Skip to Main Content
It looks like you're using Internet Explorer 11 or older. This website works best with modern browsers such as the latest versions of Chrome, Firefox, Safari, and Edge. If you continue with this browser, you may see unexpected results.

Administrative Law: Background Information

What is Administrative Law?

Administrative law is the exercise of government authority by the executive branch and its agencies. Under the delegation doctrine, the legislative branch passes laws called "enabling acts," which give authority to agencies to enact regulations to interpret and administer statutes. These administrative regulations (also called "rules") have the same force of law as statutes. The United States Government Manual cites the statute under which an agency operates and explains the agency's functions and organizational structure.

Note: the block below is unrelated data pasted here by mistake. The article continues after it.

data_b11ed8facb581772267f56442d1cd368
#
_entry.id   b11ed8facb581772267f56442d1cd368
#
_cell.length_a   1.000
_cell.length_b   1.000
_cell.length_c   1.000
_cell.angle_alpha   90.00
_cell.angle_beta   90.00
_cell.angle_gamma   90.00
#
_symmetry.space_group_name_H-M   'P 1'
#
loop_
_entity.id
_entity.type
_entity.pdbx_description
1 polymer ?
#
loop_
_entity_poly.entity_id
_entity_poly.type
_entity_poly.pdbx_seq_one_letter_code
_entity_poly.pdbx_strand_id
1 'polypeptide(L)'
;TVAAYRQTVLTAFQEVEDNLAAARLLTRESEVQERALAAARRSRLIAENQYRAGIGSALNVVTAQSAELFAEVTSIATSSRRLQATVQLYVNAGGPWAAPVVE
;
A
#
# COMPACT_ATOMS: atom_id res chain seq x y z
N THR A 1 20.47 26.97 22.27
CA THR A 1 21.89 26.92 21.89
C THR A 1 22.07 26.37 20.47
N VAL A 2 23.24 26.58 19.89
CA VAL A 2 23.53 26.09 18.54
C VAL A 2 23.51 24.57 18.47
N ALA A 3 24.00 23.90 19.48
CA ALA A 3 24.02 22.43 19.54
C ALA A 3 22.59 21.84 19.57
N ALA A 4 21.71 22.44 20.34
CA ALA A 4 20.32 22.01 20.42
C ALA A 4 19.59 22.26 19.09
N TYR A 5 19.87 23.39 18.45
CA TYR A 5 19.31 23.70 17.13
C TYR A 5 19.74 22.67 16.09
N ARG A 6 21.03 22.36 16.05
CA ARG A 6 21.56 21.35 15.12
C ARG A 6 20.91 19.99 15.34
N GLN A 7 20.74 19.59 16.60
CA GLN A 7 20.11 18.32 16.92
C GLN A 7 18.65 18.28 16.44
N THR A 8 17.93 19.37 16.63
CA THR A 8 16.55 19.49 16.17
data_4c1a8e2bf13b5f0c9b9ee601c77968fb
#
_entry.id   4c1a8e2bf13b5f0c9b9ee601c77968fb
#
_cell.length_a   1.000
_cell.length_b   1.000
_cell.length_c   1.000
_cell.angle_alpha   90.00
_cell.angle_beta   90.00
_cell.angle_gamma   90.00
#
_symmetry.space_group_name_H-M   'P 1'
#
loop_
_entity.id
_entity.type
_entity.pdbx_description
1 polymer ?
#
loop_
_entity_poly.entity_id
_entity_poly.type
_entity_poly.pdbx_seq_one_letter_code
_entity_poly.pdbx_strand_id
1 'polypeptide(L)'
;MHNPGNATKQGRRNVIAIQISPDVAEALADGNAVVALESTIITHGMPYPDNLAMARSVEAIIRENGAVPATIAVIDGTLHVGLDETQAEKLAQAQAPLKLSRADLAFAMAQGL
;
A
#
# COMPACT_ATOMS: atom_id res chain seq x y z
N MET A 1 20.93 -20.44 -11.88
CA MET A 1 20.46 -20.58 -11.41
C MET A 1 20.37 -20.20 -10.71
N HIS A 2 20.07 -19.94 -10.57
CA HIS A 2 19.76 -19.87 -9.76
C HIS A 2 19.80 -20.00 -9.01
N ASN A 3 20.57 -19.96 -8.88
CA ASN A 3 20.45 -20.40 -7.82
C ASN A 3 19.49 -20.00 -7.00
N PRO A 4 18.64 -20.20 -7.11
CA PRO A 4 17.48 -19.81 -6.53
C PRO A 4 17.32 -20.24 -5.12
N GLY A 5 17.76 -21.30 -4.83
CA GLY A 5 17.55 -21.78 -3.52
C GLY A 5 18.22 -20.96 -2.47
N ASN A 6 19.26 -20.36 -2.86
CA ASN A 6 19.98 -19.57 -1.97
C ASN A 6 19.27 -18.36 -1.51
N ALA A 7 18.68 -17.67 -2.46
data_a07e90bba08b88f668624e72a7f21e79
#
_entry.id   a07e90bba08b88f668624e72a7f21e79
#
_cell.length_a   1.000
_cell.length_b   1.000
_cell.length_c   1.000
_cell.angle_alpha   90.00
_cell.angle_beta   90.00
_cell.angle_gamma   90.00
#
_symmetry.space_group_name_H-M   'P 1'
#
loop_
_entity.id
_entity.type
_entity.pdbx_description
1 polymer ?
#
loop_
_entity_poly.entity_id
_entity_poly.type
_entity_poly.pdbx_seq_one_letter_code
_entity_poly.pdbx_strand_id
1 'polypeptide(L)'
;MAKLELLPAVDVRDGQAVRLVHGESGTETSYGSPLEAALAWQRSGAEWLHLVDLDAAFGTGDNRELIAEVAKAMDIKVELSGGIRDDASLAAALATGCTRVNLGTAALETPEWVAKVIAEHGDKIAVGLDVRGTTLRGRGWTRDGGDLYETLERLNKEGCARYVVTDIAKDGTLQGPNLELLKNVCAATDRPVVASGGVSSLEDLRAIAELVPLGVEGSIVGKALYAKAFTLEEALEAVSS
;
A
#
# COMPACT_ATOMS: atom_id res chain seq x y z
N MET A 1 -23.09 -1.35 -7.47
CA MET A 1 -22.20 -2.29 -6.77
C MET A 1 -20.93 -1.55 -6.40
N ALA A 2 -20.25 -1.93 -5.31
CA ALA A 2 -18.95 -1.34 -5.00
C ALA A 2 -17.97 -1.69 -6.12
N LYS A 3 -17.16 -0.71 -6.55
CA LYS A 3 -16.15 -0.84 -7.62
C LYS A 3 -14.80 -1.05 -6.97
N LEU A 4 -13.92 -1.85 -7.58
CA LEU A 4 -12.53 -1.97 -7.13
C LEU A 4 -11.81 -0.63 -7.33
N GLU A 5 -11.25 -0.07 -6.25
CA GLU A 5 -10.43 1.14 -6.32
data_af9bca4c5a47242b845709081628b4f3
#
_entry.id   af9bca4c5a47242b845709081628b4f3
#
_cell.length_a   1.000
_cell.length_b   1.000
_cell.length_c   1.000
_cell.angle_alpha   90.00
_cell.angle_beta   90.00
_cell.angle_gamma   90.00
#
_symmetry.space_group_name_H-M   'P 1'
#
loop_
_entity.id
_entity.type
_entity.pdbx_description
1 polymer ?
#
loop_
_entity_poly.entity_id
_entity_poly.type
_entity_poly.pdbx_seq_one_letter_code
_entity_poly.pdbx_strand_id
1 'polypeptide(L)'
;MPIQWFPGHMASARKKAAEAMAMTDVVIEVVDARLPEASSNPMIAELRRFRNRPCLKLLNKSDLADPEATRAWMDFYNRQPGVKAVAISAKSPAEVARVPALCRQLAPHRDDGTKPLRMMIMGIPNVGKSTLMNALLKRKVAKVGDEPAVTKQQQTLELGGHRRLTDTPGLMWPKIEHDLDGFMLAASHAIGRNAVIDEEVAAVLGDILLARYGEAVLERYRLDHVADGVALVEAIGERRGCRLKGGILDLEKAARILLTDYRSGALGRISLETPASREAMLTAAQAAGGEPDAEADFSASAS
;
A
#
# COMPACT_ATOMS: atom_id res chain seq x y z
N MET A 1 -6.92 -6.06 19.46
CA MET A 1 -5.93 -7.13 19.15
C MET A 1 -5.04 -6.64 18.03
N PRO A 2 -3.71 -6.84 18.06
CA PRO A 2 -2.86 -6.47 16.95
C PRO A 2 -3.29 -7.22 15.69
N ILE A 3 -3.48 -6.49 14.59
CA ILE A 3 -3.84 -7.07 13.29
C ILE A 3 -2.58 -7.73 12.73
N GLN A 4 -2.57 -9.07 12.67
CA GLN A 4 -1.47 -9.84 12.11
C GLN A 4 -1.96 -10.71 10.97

Administrative law is the most prevalent form of action taken by the government. Agencies enact and enforce legally binding regulations that modify the legal rights of citizens and entities in many aspects of life (e.g., health insurance, student aid, workplace safety, state bar membership, environmental protection, prescription medications, etc.).

Administrative Procedure Acts

The United States and each state has an Administrative Procedure Act. The federal Administrative Procedure Act is codified at 5 U.S.C. §§ 500 et seq., and it governs how federal administrative agencies may propose and enact administrative regulations. It also sets up a review process, allowing U.S. federal courts to directly review agency decisions.
800 N. Harvey Oklahoma City, OK 73102 405.208.5271